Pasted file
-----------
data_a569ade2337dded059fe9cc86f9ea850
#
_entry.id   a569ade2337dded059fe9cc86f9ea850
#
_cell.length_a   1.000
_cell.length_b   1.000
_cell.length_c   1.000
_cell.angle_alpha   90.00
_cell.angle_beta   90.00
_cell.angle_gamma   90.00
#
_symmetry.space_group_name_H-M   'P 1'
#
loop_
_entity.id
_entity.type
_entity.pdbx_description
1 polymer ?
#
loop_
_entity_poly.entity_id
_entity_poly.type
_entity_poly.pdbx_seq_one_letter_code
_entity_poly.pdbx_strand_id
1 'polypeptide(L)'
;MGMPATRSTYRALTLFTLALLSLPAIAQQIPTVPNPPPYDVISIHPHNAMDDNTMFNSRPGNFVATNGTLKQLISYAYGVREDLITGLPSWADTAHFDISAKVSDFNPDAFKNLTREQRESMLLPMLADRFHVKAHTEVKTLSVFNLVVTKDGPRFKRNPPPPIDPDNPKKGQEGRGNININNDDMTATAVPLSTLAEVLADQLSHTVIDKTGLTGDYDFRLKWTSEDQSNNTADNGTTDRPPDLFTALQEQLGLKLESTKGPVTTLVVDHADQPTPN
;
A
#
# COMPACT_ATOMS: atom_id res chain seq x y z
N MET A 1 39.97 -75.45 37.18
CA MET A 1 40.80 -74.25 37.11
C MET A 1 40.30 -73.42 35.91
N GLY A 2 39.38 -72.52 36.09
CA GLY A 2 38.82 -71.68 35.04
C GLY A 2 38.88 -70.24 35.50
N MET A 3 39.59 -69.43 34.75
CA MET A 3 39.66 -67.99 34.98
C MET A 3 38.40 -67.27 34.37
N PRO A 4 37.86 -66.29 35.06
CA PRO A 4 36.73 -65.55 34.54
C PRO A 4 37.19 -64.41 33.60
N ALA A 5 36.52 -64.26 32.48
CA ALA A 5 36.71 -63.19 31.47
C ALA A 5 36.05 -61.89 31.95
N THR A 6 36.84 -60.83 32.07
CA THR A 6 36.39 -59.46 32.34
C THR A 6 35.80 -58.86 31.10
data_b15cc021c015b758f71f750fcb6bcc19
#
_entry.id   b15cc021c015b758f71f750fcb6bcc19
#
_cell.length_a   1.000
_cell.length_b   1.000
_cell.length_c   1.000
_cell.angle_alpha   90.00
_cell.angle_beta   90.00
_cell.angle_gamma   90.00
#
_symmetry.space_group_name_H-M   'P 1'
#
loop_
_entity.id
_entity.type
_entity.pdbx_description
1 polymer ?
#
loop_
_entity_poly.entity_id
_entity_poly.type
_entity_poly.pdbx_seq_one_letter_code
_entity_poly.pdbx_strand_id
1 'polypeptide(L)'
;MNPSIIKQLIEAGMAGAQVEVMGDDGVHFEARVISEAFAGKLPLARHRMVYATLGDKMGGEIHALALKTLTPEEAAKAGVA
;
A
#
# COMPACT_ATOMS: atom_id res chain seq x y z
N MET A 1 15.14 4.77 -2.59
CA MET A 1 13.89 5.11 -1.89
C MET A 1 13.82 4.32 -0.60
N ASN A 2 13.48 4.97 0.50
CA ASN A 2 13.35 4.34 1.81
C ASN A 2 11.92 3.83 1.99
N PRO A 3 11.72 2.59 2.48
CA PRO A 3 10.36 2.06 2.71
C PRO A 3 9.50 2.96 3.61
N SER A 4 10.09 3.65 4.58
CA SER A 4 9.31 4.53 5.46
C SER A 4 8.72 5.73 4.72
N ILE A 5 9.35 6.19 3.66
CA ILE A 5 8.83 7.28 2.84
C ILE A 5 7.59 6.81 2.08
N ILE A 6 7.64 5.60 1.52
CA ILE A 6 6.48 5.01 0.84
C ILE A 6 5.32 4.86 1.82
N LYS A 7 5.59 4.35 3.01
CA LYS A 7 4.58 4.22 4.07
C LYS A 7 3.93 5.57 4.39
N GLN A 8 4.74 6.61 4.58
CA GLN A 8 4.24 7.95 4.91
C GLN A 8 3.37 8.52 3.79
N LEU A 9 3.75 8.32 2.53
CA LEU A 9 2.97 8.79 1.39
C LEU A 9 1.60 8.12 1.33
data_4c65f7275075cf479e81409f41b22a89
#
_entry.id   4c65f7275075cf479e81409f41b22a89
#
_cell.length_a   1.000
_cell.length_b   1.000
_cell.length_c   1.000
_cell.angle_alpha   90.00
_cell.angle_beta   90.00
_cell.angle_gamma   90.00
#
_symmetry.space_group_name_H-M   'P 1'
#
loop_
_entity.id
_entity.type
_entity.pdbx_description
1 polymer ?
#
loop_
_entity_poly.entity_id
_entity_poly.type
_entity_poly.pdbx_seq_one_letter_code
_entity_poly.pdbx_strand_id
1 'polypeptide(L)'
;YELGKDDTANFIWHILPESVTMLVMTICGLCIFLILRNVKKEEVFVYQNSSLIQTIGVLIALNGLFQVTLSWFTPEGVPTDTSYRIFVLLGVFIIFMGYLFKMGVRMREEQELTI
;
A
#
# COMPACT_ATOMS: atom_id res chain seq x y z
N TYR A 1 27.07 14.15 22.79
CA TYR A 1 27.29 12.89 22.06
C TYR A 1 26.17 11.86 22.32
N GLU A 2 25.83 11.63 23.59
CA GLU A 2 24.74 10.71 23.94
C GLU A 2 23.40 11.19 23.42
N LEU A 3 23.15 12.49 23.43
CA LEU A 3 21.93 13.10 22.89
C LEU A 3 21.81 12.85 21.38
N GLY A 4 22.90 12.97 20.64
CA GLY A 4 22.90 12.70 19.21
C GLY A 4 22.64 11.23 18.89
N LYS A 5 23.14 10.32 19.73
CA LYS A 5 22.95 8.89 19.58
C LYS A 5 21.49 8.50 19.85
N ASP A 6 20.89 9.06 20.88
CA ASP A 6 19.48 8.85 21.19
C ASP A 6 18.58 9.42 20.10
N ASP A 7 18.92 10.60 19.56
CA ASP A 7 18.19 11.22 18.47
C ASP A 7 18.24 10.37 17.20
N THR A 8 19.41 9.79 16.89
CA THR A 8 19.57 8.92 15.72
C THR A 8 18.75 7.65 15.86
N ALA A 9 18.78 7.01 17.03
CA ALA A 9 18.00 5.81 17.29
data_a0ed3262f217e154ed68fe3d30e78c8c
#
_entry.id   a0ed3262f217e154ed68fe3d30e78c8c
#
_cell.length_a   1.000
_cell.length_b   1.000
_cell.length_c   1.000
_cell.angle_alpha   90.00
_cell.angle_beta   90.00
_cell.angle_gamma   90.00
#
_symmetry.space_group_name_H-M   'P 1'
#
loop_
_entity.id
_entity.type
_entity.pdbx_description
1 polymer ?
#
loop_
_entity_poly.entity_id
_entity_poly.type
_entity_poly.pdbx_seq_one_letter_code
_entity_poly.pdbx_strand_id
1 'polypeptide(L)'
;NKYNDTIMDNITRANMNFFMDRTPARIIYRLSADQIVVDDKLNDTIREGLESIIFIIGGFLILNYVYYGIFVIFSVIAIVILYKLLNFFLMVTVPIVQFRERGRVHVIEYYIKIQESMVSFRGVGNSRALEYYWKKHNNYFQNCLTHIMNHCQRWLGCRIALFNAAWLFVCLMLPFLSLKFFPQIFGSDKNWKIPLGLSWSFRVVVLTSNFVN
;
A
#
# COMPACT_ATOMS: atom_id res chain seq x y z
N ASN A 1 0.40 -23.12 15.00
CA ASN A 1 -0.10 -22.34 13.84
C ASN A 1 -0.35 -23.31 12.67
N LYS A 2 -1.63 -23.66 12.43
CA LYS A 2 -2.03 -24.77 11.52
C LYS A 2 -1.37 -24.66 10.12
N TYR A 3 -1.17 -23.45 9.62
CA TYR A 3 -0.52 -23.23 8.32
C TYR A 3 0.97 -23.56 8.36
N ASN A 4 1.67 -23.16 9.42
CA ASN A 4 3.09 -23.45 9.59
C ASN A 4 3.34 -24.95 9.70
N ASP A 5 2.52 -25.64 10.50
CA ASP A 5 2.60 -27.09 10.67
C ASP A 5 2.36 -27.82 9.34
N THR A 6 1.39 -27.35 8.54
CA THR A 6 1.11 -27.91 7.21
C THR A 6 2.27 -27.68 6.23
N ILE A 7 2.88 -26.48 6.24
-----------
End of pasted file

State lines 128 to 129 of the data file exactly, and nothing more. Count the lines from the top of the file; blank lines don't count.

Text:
_entity_poly.pdbx_seq_one_letter_code
_entity_poly.pdbx_strand_id